A YA novel that treats its subject and its readers with respect while delivering an engaging story.

Pub Date: Jan. 1, 2004

ISBN: 978-1591940173

Page Count: 152

Publisher: Townsend Press

Review Posted Online: Jan. 26, 2013

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A short, simple, and sweet tale about two friends and a horse.

Mary's Song

From the Dream Horse Adventure Series series , Vol. 1

A novel tells the story of two spirited girls who set out to save a lame foal in 1952.

Mary, age 12, lacks muscle control of her legs and must use a wheelchair. Her life is constantly interrupted by trips with her widower father to assorted doctors, all of whom have failed to help her. Mary tolerates the treatments, hoping to one day walk unassisted, but her true passion involves horses. Possessing a library filled with horse books, she loves watching and drawing the animals at a neighboring farm. She longs to own one herself. But her father, overprotective due to her disability and his own lingering grief over Mary’s dead mother, makes her keep her distance. Mary befriends Laura, the emotionally neglected daughter of the wealthy neighboring farm owners, and the two share secret buggy rides. Both girls are attracted to Illusion, a beautiful red bay filly on the farm. Mary learns that Illusion is to be put down by a veterinarian because of a lame leg. Horrified, she decides to talk to the barn manager about the horse (“Isn’t it okay for her to live even if she’s not perfect? I think she deserves a chance”). Soon, Mary and Laura attempt to raise money to save Illusion. At the same time, Mary begins to gain control of her legs thanks to water therapy and secret therapeutic riding with Laura. There is indeed a great deal of poignancy in a story of a girl with a disability fighting to defend the intrinsic value of a lame animal. But this book, the first installment of the Dream Horse Adventure Series, would be twice as touching if Mary interacted with Illusion more. In the tale’s opening, she watches the foal from afar, but she actually spends very little time with the filly she tries so hard to protect. This turns out to be a strange development given the degree to which the narrative relies on her devotion. Count (Selah’s Sweet Dream, 2015) draws Mary and Laura in broad but believable strokes, defined mainly by their unrelenting pluckiness in the face of adversity. While the work tackles disability, death, and grief, Mary’s and Laura’s environments are so idyllic and their optimism and perseverance so remarkable that the story retains an aura of uncomplicated gentleness throughout.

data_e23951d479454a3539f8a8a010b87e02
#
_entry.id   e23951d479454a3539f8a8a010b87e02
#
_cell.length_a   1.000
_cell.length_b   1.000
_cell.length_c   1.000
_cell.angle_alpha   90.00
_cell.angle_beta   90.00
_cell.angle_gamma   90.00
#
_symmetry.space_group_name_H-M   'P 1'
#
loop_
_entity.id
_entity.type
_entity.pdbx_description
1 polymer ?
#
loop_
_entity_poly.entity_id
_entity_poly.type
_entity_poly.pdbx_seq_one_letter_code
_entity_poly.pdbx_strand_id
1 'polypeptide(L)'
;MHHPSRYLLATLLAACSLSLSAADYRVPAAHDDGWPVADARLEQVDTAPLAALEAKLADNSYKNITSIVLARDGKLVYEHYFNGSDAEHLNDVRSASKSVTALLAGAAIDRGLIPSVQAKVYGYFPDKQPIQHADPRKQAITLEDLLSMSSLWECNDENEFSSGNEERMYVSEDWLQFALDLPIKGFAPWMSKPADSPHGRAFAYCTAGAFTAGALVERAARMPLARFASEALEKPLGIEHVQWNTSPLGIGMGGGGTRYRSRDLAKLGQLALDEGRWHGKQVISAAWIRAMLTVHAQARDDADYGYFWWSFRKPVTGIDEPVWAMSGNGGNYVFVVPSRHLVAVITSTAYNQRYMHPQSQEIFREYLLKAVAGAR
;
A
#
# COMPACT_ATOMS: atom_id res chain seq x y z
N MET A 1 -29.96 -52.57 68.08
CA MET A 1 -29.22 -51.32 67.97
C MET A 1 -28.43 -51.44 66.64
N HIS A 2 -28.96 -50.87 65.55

A short, simple, and sweet tale about two friends and a horse.

Pub Date: N/A


Page Count: -

Publisher: Hastings Creations Group

Review Posted Online: Oct. 15, 2016